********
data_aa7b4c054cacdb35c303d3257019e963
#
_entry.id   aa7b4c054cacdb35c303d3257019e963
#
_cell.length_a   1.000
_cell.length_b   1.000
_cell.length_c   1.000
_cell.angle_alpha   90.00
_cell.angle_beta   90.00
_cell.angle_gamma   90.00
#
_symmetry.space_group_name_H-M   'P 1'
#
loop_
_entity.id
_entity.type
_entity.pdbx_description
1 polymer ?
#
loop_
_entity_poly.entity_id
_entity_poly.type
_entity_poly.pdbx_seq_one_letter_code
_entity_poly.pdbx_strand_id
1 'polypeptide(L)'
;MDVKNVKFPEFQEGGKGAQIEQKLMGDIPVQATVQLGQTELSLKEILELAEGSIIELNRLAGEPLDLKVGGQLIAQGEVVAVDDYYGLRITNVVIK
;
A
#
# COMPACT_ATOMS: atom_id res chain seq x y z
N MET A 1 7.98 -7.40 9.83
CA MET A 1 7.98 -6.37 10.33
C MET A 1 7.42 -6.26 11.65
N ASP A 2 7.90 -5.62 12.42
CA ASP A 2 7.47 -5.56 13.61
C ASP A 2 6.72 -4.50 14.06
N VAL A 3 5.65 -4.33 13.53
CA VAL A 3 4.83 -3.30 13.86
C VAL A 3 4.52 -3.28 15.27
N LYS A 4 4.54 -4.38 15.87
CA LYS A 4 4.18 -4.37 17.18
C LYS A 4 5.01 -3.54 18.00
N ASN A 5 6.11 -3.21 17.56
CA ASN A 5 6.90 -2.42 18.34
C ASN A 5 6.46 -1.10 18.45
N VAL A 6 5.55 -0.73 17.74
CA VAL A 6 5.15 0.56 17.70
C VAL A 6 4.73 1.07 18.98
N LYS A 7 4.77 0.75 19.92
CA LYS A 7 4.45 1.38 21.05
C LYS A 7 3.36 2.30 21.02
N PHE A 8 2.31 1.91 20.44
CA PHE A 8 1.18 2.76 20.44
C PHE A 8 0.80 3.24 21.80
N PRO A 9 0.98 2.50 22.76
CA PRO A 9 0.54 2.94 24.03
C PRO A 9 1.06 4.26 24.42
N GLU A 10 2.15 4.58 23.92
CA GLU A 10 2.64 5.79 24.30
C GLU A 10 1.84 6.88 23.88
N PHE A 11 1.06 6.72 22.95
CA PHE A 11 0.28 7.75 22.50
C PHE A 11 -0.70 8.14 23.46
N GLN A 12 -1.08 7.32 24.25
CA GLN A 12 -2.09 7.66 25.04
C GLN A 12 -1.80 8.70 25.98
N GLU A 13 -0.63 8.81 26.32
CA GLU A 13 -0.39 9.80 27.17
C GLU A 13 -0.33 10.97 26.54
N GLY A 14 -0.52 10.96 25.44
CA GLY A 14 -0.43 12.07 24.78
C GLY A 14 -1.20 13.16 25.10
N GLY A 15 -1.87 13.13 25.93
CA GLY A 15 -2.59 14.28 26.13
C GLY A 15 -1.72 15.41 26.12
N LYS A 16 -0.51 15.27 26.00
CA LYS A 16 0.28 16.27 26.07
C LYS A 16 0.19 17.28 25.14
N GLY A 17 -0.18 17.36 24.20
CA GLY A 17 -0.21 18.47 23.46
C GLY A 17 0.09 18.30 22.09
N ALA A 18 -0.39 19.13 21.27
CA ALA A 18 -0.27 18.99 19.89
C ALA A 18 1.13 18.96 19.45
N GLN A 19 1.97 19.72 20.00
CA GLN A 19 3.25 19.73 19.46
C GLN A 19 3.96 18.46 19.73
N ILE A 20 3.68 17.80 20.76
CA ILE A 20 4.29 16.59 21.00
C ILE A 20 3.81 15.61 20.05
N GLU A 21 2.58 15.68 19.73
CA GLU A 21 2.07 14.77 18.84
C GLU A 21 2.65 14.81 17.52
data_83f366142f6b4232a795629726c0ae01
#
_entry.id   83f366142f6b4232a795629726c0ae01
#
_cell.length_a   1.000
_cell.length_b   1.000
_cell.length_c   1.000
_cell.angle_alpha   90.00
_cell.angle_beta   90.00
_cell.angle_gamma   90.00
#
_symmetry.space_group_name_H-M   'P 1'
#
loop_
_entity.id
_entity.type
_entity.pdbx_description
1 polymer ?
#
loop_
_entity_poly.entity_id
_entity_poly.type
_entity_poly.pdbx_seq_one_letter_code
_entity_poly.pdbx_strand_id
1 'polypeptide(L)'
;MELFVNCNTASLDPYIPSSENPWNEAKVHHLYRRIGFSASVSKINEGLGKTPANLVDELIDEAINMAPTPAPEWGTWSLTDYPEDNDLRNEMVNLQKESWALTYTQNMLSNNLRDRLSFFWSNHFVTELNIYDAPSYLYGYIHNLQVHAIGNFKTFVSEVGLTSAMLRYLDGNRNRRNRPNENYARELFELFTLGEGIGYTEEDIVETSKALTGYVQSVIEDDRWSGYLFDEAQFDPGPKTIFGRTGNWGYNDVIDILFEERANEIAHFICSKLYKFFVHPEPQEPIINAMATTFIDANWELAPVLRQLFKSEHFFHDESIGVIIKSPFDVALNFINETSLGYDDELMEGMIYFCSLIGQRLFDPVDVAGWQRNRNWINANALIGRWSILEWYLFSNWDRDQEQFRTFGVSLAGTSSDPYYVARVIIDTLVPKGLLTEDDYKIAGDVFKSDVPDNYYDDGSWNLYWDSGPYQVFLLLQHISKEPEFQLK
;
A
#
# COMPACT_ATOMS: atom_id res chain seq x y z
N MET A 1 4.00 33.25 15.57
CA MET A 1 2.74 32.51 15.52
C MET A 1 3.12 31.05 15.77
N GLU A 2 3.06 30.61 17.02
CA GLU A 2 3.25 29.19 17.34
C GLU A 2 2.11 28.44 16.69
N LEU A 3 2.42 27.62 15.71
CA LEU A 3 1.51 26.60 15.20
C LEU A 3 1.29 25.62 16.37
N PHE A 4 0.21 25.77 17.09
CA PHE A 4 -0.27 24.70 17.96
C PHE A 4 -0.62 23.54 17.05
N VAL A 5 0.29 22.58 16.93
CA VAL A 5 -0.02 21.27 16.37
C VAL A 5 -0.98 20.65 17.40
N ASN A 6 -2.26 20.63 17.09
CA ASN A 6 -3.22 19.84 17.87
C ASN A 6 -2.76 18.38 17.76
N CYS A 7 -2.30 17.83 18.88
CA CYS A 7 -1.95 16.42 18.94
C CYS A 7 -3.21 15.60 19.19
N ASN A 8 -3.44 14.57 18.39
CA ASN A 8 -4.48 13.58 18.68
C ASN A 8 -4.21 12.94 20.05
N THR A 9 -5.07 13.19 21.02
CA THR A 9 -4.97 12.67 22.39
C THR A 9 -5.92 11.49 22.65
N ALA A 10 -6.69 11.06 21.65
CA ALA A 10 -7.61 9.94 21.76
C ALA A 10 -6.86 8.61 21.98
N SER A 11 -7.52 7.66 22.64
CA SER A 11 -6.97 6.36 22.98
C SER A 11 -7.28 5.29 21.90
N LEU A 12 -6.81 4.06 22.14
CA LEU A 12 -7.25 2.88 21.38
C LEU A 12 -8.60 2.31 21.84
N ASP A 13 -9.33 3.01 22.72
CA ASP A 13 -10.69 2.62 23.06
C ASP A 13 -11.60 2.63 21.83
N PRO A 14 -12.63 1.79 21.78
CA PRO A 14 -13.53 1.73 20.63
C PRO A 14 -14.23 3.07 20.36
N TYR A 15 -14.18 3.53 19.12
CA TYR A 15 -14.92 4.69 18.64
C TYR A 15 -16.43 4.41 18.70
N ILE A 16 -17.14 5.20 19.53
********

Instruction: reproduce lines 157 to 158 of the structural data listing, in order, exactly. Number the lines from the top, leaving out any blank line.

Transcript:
N LEU A 12 -6.81 4.06 22.14
CA LEU A 12 -7.25 2.88 21.38